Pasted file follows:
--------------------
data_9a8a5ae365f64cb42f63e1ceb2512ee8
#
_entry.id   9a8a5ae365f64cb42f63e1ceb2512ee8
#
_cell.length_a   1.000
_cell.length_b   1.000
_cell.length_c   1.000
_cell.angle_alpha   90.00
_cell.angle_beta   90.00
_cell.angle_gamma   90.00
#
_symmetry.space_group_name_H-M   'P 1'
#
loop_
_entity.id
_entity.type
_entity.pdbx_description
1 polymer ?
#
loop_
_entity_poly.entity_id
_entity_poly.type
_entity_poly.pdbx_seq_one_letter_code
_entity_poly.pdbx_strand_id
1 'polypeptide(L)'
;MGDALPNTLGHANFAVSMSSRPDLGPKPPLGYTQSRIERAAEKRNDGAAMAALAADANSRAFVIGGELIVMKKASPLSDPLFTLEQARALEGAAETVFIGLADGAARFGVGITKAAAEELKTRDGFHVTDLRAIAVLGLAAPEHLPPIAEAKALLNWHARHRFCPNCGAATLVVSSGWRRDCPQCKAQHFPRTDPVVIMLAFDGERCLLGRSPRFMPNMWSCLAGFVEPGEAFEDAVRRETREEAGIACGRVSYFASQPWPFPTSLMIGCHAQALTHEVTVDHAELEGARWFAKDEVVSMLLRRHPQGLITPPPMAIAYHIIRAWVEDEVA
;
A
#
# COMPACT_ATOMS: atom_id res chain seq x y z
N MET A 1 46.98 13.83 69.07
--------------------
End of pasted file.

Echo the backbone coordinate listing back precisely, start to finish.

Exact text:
data_9a8a5ae365f64cb42f63e1ceb2512ee8
#
_entry.id   9a8a5ae365f64cb42f63e1ceb2512ee8
#
_cell.length_a   1.000
_cell.length_b   1.000
_cell.length_c   1.000
_cell.angle_alpha   90.00
_cell.angle_beta   90.00
_cell.angle_gamma   90.00
#
_symmetry.space_group_name_H-M   'P 1'
#
loop_
_entity.id
_entity.type
_entity.pdbx_description
1 polymer ?
#
loop_
_entity_poly.entity_id
_entity_poly.type
_entity_poly.pdbx_seq_one_letter_code
_entity_poly.pdbx_strand_id
1 'polypeptide(L)'
;MGDALPNTLGHANFAVSMSSRPDLGPKPPLGYTQSRIERAAEKRNDGAAMAALAADANSRAFVIGGELIVMKKASPLSDPLFTLEQARALEGAAETVFIGLADGAARFGVGITKAAAEELKTRDGFHVTDLRAIAVLGLAAPEHLPPIAEAKALLNWHARHRFCPNCGAATLVVSSGWRRDCPQCKAQHFPRTDPVVIMLAFDGERCLLGRSPRFMPNMWSCLAGFVEPGEAFEDAVRRETREEAGIACGRVSYFASQPWPFPTSLMIGCHAQALTHEVTVDHAELEGARWFAKDEVVSMLLRRHPQGLITPPPMAIAYHIIRAWVEDEVA
;
A
#
# COMPACT_ATOMS: atom_id res chain seq x y z
N MET A 1 46.98 13.83 69.07